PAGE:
How the Cardinals Are Making Yasiel Puig Look Like Just Another Rookie

Joe Giglio@@JoeGiglioSportsContributor IOctober 14, 2013

Through the first two games of the 2013 National League Championship Series, little has gone right for the Los Angeles Dodgers. From back-to-back defeats, to Hanley Ramirez's injury, to burning both Zack Greinke and Clayton Kershaw, trouble is brewing for the National League West champions.

On the list of concerns for Dodgers manager Don Mattingly: finding a way to ignite offense from outfielder Yasiel Puig.

Through the first two games of the NLCS, St. Louis has totally shut down the potential National League Rookie of the Year, turning him into just another rookie. In total, Puig has gone 0-for-10 with six strikeouts thus far in the series.

Before chalking up any of Puig's issues to an inability to hit in the clutch, consider this: during the NLDS with Atlanta, the 22-year-old hit .471 with five runs scored.

In the aftermath of Game 2, Don Mattingly spoke about Puig responding to the St. Louis approach, noting that he's sure that pressure is felt, but felt that his outfielder is always aggressive on the field.

St. Louis' mastery over the sensational rookie has much more to do with how they are pitching him, and Hanley Ramirez's injury putting Puig in an unfamiliar spot in Los Angeles' batting order.

As Mattingly highlighted, Joe Kelly and Michael Wacha, the St. Louis starters during the first two games of this series, are using Puig's aggressiveness against him. While it's not a lack of patience that is hurting Puig (many of his plate appearances have been long battles), his aggressive nature on two strike counts has become a weapon for the Cardinals staff.

The following video shows a crucial moment of Game 2 on Saturday afternoon. On a 3-2 pitch with the bases loaded, Michael Wacha fans Puig with a low fastball. The pitch would likely have been called a ball, allowing the game-tying run to score and erasing Puig from a conversation like this for at least another game or two. Instead of recognizing the pitch as low from the moment Wacha threw it, Puig looked poised to swing at anything in that moment. Until he can show the patience to make St. Louis pay for throwing a potential ball four, he won't see a strike in that spot.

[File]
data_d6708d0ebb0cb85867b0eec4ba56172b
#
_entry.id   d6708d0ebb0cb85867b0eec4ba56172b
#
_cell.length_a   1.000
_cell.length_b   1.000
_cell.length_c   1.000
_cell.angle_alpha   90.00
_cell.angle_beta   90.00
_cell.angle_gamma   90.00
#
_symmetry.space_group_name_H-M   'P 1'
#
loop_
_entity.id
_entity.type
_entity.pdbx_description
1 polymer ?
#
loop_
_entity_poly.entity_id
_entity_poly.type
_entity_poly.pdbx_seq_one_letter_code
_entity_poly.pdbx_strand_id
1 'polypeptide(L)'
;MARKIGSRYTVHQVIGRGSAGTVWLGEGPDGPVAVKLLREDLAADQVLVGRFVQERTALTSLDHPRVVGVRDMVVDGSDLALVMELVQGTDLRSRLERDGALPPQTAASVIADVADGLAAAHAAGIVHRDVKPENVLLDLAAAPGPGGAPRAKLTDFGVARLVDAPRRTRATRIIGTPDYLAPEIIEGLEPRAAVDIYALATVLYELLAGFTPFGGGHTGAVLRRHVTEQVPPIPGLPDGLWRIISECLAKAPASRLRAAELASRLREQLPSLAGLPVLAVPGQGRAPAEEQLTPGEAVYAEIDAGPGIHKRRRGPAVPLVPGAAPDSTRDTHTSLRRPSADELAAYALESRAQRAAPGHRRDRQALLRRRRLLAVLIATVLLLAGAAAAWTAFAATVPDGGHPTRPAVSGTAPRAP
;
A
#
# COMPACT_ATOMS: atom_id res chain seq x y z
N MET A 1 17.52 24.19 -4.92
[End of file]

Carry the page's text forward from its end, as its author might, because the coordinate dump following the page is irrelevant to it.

While the patience vs. aggression issue can be cured without much of a problem, Los Angeles likely will continue to deploy Puig's bat in an unfamiliar place in the batting order. Due to injuries to Hanley Ramirez, Andre Ethier and Matt Kemp, Puig has been asked to become something he rarely was during the regular season: a middle of the order hitter.

While there's little doubt that Puig has the skill set to one day be a consistent hitter in the middle of the Dodgers order, that responsibility wasn't asked of him much during the regular season.

Prior to October, Puig hit first or second in 79 games this season, but only made 19 starts in the fourth or fifth spots in the batting order. In Game 1, Puig was penciled in as the five hitter. Due to Hanley Ramirez's scratch in Game 2, Don Mattingly made Puig his clean up hitter.

104 games of regular season baseball, along with six October contests, isn't enough to make definitive conclusions about Puig's ability to hit with RISP (runners in scoring position), but the small sample size isn't pretty. In 99 regular season plate appearances with RISP, Puig posted a .234 batting average.

Over the first two games of the LCS, he's left 11 runners on base.

You can be sure that the St. Louis Cardinals scouted and reviewed information on the Dodgers season and path to October. They know Puig is an impact player that is prone to over-aggressiveness and has limited experience hitting in run producing spots. 

As the series shifts back to Los Angeles for the next three games, Puig's production, or lack thereof, will be a major factor in the Dodgers' quest to get back in the series.

Climbing out of a 2-0 hole won't happen without production from Puig. As Dodgers catcher A.J. Ellis told The New York Times, the team has relied on him all year.

“It’s no secret we wouldn’t be here without him,” Dodgers catcher A. J. Ellis said. “He plays with a lot of energy and a lot of passion, and he’s somebody we need to continue to be that guy.”

If the rookie outfielder can find comfort in run-producing spots, his talent will take over and allow him to thrive as he did all season and in the NLDS. Until that occurs, however, don't expect the Cardinals' game plan to change against him.

When an at-bat is on the line, Yasiel Puig's aggressiveness will be his biggest attribute, but also his biggest weakness. In Game 3, look for Adam Wainwright to continue to use that scouting report in his arsenal against the Dodgers right fielder.

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